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Zuma Survives (Another) No-Confidence Vote In South Africa's Parliament

Supporters of the opposition Democratic Alliance march against President Jacob Zuma ahead of the motion of a no confidence vote against him in Cape Town, South Africa.
Brenton Geach
Getty Images
Supporters of the opposition Democratic Alliance march against President Jacob Zuma ahead of the motion of a no confidence vote against him in Cape Town, South Africa.

Updated at 12:44 p.m. ET

South African President Jacob Zuma survived the sixth push for a vote of no confidence Tuesday — and for the first time, the vote was held by secret ballot. The embattled Zuma's African National Congress party, which controls Parliament, overcame speculation that a secret vote might prove to be his undoing.

The final vote was 198 to 177, with nine abstentions. The motion of no confidence would have needed 201 votes to remove Zuma from office.

Debate over the measure began at 2 p.m. local time (8 a.m. ET) Tuesday, in a session that was also streamed online. Outside Parliament, protesters gathered to await word of the results.

After roughly two hours of spirited debate, National Assembly Speaker Baleka Mbete asked for a voice vote. After a chorus of shouts responded to each call for votes in favor and against, she pronounced, "I think the 'no's' have it."

But at that point, a call came to hold the vote by secret ballot, as had been planned.

Business was then halted to allow the installation of four large white voting booths on the floor of the chamber, to allow members to cast their votes on the no-confidence motion.

Some 40 minutes later, Mbete ordered the doors to be locked so that the vote could proceed. Members then filed to the four booths as their names were called, to collect a ballot and choose from three options: either "no" or "yes" — or to abstain.

The vote was halted more than once, as members of Parliament objected to cameras in the gallery. In the end, staff were sent to escort media agencies' photographers from the gallery.

"Vote with your conscience and remove this corrupt and broken president from office," said Mmusi Maimane, who leads the opposition Democratic Alliance party, early in Tuesday's session.

In a speech that ended with applause and handshakes, Maimane added, "I plead you: Let us put the people of South Africa first and vote to remove Jacob Zuma today."

When it was his turn at the podium, Zuma's ANC ally Pule Mabe called today's vote "yet another frivolous and fruitless motion."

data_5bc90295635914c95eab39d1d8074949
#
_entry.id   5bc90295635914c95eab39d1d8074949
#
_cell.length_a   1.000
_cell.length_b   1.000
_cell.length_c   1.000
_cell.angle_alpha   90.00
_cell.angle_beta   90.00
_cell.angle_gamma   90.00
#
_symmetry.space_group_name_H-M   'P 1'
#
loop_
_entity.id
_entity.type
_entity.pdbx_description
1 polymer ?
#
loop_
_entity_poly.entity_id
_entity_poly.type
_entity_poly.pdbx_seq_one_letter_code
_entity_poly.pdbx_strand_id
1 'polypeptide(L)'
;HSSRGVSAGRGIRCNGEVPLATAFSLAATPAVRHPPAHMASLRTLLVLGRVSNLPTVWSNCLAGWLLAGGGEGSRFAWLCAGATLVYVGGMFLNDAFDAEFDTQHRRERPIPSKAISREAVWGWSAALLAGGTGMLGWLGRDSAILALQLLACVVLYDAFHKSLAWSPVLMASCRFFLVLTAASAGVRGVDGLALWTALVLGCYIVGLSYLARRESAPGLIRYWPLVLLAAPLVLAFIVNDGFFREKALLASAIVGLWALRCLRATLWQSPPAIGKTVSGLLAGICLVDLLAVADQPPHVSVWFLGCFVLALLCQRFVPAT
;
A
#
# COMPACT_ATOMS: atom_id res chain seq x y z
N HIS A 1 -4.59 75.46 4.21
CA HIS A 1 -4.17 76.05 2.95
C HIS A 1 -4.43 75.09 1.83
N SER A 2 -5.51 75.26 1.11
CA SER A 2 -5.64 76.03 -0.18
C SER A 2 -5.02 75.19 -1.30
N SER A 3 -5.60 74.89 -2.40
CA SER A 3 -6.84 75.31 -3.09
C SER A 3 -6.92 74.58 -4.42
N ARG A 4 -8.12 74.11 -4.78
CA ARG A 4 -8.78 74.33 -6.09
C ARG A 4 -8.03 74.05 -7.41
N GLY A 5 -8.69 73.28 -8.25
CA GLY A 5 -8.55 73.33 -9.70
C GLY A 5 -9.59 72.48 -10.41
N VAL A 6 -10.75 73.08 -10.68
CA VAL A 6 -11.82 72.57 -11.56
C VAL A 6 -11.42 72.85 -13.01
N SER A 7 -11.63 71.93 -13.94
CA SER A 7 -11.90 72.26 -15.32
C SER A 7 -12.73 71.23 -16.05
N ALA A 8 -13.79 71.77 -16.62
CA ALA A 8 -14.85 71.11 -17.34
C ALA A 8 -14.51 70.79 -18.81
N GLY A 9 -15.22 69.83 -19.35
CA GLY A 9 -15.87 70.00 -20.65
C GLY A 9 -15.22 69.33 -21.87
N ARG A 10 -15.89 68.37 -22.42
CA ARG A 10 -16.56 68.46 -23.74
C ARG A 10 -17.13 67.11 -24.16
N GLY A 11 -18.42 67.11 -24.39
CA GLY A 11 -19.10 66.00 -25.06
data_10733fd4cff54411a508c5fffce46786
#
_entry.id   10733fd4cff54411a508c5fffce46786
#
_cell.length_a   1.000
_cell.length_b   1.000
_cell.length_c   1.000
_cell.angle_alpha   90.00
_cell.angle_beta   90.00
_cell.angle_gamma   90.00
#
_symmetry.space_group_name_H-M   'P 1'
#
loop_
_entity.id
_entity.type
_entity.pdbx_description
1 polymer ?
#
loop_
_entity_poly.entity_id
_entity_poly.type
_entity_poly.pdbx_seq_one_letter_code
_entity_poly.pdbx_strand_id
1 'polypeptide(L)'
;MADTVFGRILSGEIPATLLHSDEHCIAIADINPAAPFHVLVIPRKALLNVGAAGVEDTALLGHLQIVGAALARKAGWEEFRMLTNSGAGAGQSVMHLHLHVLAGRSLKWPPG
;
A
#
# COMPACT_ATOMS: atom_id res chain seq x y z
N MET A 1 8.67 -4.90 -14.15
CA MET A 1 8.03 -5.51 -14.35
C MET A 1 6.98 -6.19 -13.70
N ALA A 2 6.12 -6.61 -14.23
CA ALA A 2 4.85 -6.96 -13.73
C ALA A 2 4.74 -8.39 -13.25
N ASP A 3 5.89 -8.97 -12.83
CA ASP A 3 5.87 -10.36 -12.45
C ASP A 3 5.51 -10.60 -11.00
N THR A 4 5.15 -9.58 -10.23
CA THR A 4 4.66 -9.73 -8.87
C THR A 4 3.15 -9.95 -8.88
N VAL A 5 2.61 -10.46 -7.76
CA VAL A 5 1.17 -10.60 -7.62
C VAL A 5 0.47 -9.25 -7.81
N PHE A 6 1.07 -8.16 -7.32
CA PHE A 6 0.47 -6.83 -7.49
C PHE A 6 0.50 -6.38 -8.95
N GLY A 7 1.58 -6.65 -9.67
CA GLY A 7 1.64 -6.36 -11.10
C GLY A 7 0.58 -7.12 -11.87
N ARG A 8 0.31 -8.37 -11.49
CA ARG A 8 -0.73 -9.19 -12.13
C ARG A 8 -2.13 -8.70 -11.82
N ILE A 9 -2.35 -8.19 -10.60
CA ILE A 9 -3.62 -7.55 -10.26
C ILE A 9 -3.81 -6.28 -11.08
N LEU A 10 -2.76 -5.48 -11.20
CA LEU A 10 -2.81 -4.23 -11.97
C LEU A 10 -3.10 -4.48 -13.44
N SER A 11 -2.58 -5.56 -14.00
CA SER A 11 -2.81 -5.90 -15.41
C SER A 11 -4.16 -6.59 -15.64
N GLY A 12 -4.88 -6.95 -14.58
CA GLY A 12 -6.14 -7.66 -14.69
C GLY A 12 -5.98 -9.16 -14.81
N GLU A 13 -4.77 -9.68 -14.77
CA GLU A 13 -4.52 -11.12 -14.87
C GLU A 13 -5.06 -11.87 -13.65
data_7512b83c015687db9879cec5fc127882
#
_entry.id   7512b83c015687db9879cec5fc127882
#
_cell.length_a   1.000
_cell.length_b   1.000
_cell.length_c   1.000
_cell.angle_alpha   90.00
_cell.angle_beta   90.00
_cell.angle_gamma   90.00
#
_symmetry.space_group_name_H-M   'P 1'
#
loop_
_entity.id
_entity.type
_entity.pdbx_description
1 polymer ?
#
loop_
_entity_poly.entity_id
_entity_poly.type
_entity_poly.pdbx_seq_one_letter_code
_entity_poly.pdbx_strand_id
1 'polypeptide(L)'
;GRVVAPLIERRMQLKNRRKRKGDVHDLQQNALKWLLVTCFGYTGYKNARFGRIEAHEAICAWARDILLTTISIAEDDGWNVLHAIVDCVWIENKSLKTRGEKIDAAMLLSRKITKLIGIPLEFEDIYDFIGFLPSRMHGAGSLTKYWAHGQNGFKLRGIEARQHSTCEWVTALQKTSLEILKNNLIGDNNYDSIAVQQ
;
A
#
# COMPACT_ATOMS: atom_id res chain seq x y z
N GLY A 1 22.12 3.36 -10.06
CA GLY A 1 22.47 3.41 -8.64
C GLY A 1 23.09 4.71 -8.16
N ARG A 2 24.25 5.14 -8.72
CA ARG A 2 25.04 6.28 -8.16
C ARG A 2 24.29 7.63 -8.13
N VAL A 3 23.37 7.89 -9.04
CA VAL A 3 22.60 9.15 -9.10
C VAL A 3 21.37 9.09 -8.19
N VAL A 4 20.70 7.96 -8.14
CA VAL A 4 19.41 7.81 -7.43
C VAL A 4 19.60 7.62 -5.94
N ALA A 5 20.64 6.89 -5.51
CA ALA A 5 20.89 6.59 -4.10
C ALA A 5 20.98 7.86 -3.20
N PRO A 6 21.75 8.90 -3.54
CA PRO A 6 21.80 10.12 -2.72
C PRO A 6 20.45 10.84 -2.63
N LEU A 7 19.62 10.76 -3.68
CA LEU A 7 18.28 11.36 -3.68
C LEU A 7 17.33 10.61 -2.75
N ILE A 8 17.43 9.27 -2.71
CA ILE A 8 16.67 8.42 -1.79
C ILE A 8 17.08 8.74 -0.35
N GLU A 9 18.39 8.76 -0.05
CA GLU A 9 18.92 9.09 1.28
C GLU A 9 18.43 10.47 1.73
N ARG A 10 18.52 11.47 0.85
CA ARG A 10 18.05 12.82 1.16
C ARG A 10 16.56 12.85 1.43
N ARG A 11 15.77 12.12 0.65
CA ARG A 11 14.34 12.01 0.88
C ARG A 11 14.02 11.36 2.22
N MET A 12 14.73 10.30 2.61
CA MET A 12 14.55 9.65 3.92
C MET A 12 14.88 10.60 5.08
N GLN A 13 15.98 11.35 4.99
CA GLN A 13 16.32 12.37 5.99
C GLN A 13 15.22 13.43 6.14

"Our movement, the ANC, has led the charge in liberating the people of South Africa and leading the rest of society to a right path," Mabe said. "This motion is nothing else but a test of character."

As Peter Granitz reports for NPR from Pretoria, the use of a secret ballot meant that "hesitant members of Zuma's African National Congress could break rank without fear repercussions from the party. Opposition parties [needed] to poach about 50 ANC members to vote with them and oust the president from office. That's a heavy lift."

In the end, the opposition got some 40 votes from ANC members.

The numerous attempts to dislodge Zuma from office have led to some confusion over how many no-confidence votes he has faced. According to the website Africa Check, three motions to remove Zuma have gone to a vote; the remaining two failed because they were either withdrawn or amended.

First elected in 2009, Zuma was re-elected in 2014. His current term is set to end in 2019.

Zuma has long been dogged by accusations of corruption. As Tuesday's vote arrived, South Africans are also suffering from a rocky economy: The country's credit rating was dropped to a junk rating this spring, and the unemployment rate is nearly 28 percent.

And this summer, leaked emails described how Zuma's son, Duduzane Zuma, had avoided charges over a fatal car crash in which his Porsche wrecked a taxi. Two women who had been in the taxi died after that crash.

Speaking in Parliament on Tuesday, the leader of the opposition Economic Freedom Fighters, Julius Malema — who, like his fellow members, was dressed in red — said his party's goal wasn't to remove a democratically elected leader.

"We are here to remove Duduzane's father, because Duduzane's father is the most corrupt individual in this country," he said.

The ANC's Nathi Mthethwa, the minister of arts and culture, said that his party would resolve its problems on its own, and he called on Parliament to resist what he called an attempt at a coup d'etat.

To those who had called for today's vote, he added, "the ANC will not be lectured by the upstarts, the startups, and some Mickey Mouse organizations like yourselves."

Copyright 2020 NPR. To see more, visit https://www.npr.org.

Bill Chappell is a writer and editor on the News Desk in the heart of NPR's newsroom in Washington, D.C.
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